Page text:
March 6 (UPI) -- A South Korean man in his 50s was sentenced to prison for praising North Korea and calling for the abolishment of Seoul's anti-communist National Security Law on his personal blog.
The 53-year-old defendant with the surname Jeong was sentenced to one year in prison and may also serve a one-year suspended prison term, Yonhap reported.
The development may come as a surprise to some members of the South Korean public who may have expected an easing of restrictions against pro-Pyongyang statements, amid an unprecedented détente involving North Korean leader Kim Jong Un and South Korea's top officials.
Jeong made the statements that ran afoul of South Korean law in 2011 and 2012.
The blog posts, 54 in total, were uploaded across a span of two years. They praised and promoted the "superiority" of the North Korean political system, according to Yonhap.
Jeong, who received his sentence at Gwangju District Court, said not only should the National Security Law be abolished, but U.S. troops should also be withdrawn from the peninsula.
The defendant said he agreed with North Korea's official position on the sinking of the South Korean warship Cheonan, in which 46 South Korean seamen were killed.
Pyongyang has previously said it was not involved in the attack, but Seoul has said there is evidence of direct North Korea involvement.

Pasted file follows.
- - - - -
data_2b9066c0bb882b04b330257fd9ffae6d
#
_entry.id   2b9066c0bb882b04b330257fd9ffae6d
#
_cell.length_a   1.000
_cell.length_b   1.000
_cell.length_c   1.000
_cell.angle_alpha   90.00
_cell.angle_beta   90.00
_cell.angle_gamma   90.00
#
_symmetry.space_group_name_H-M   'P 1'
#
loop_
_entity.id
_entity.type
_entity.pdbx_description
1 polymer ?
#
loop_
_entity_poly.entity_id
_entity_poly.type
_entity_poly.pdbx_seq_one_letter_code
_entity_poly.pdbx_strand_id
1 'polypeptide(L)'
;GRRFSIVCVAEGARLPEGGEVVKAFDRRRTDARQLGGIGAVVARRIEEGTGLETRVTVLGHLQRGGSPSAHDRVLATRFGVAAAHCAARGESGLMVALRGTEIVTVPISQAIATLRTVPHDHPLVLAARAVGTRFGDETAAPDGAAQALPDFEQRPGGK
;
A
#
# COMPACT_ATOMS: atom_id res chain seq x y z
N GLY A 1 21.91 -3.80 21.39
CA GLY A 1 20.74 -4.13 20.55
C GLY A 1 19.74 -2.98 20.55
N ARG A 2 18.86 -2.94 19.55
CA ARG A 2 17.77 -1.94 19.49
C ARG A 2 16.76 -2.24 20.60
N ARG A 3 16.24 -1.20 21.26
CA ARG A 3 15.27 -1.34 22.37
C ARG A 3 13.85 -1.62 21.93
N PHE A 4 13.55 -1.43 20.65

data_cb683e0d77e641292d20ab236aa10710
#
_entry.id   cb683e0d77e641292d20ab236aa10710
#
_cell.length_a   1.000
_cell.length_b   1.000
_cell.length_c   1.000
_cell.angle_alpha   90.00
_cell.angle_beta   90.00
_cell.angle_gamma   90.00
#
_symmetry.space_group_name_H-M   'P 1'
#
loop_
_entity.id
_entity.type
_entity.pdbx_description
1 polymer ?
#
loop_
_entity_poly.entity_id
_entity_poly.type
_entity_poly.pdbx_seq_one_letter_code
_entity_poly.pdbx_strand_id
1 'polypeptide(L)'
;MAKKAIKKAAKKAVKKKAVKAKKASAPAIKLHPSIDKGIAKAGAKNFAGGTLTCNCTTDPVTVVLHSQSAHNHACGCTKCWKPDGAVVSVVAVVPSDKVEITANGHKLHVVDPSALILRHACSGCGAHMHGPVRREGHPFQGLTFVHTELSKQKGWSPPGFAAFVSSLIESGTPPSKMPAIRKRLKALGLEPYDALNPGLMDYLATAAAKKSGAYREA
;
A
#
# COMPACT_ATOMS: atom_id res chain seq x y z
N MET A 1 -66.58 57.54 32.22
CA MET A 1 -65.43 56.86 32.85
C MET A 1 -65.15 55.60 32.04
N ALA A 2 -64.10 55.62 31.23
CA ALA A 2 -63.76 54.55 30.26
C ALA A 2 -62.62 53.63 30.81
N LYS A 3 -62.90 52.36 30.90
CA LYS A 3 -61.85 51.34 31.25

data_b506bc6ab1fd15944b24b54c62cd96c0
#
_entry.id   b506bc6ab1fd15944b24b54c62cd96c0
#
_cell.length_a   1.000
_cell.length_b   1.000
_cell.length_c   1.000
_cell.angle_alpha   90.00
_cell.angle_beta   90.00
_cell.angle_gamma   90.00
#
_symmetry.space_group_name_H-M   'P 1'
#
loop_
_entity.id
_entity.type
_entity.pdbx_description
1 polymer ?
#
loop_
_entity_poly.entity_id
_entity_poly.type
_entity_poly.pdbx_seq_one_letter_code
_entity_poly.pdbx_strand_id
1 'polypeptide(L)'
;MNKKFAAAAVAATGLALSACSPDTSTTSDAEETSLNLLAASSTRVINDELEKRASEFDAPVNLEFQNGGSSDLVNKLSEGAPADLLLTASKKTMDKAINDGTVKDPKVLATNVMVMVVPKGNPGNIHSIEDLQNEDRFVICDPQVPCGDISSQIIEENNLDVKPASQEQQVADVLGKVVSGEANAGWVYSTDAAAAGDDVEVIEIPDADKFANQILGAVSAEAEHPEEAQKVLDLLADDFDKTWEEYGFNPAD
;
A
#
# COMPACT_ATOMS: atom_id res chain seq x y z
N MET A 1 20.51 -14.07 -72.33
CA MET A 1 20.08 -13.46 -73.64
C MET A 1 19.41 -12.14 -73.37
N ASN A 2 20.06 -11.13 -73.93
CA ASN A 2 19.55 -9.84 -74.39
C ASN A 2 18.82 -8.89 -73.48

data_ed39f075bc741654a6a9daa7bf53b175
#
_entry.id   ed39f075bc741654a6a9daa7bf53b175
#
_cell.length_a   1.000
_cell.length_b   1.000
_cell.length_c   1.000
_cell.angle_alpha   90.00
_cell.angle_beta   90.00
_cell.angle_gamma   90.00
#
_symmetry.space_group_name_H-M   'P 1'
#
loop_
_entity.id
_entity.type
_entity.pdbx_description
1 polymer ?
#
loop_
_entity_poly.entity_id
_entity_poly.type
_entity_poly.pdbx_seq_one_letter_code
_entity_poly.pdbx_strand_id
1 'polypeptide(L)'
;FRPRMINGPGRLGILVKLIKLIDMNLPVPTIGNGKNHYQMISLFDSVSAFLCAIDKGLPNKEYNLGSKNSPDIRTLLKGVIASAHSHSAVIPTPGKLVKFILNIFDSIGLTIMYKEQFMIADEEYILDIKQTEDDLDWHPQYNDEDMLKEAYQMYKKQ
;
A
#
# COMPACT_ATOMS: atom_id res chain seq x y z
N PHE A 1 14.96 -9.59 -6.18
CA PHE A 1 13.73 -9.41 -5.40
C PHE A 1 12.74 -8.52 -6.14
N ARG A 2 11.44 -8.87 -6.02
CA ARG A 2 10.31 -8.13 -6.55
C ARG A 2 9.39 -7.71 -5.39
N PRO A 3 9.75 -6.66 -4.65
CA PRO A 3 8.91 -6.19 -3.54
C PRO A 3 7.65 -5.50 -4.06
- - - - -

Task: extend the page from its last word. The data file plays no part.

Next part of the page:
Kim Ho-seok, the South Korean judge in Gwangju District Court who presided over the case, said Jeong engaged in acts that pose a threat to South Korea's liberal democracy.
"The defendant blindly supported and cooperated with North Korean allegations and unconditionally blamed the South Korean government, and in so doing tried to subvert our system of liberal democracy," Kim said in his judgment.
But Kim added the verdict also took into consideration ways in which not all of Jeong's statements posed a threat to the "fundamental democratic order."
South Korea's National Security Law was recently cited in statements from the main opposition Liberty Korea Party in its criticism of President Moon Jae-in's engagement with North Korea.
Hong Jun-pyo, the leader of the conservatives, said last week the decision to send the South Korean delegation to Pyongyang ran afoul of the law, according to local news service Pressian.